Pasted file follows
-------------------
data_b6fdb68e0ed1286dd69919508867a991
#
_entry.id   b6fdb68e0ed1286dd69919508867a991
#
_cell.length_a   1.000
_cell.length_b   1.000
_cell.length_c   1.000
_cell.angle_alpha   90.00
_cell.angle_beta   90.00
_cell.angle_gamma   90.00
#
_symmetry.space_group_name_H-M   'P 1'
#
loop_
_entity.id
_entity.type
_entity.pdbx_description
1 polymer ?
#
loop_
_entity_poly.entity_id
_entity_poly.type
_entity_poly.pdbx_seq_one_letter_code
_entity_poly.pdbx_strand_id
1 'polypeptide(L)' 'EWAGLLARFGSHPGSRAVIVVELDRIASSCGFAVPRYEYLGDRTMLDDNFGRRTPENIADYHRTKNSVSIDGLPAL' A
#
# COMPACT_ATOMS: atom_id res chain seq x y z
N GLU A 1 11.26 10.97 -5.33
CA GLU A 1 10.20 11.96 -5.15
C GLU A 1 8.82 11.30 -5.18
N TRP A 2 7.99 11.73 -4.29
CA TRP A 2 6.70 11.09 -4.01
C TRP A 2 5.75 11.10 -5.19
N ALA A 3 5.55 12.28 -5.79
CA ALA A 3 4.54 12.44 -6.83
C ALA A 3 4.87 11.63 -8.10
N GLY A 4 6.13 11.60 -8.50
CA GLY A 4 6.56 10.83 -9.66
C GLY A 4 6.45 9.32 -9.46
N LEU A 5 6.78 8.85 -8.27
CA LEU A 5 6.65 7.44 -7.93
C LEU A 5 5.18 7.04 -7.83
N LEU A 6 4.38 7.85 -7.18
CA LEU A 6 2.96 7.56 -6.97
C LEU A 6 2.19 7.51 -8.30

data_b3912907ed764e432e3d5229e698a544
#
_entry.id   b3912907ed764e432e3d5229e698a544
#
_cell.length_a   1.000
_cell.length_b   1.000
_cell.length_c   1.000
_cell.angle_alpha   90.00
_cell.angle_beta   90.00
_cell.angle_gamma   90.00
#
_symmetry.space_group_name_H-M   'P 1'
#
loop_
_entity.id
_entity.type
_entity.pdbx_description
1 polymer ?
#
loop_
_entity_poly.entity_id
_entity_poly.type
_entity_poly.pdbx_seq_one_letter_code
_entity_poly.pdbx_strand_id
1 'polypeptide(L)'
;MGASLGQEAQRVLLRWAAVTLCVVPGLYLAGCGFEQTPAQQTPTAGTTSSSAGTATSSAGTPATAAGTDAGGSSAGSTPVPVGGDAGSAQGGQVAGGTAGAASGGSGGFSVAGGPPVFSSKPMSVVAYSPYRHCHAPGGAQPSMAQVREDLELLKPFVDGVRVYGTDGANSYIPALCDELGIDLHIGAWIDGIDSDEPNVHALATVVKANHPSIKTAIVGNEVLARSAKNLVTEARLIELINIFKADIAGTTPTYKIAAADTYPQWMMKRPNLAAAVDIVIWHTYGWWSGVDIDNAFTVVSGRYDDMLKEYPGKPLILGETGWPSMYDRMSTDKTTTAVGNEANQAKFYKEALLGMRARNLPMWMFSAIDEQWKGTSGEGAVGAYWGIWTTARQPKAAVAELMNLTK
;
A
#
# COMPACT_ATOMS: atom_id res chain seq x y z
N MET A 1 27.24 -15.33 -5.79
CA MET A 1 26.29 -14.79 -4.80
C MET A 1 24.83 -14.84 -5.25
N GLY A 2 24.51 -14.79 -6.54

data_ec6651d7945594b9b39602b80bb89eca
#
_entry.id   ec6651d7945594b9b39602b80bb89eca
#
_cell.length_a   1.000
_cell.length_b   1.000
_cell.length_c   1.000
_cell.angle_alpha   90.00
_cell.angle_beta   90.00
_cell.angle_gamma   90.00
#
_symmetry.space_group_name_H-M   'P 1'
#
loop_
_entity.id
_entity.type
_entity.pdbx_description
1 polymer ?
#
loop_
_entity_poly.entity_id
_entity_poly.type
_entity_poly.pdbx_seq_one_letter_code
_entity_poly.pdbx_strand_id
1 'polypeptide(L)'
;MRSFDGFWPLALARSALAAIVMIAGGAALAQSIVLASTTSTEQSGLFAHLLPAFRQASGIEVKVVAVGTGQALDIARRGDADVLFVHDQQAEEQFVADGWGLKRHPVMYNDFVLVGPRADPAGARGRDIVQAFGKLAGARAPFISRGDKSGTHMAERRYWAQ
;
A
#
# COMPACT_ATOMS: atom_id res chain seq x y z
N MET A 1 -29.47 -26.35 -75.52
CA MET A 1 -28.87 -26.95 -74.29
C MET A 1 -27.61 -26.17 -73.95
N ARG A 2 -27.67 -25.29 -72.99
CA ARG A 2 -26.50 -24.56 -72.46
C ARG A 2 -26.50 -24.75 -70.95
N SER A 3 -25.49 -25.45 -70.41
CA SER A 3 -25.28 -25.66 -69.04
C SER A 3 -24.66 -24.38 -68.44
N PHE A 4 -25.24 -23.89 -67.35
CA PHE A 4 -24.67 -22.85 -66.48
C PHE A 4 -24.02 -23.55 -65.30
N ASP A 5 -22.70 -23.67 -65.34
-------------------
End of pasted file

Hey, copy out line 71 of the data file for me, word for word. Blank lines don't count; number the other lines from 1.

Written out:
;MGASLGQEAQRVLLRWAAVTLCVVPGLYLAGCGFEQTPAQQTPTAGTTSSSAGTATSSAGTPATAAGTDAGGSSAGSTPVPVGGDAGSAQGGQVAGGTAGAASGGSGGFSVAGGPPVFSSKPMSVVAYSPYRHCHAPGGAQPSMAQVREDLELLKPFVDGVRVYGTDGANSYIPALCDELGIDLHIGAWIDGIDSDEPNVHALATVVKANHPSIKTAIVGNEVLARSAKNLVTEARLIELINIFKADIAGTTPTYKIAAADTYPQWMMKRPNLAAAVDIVIWHTYGWWSGVDIDNAFTVVSGRYDDMLKEYPGKPLILGETGWPSMYDRMSTDKTTTAVGNEANQAKFYKEALLGMRARNLPMWMFSAIDEQWKGTSGEGAVGAYWGIWTTARQPKAAVAELMNLTK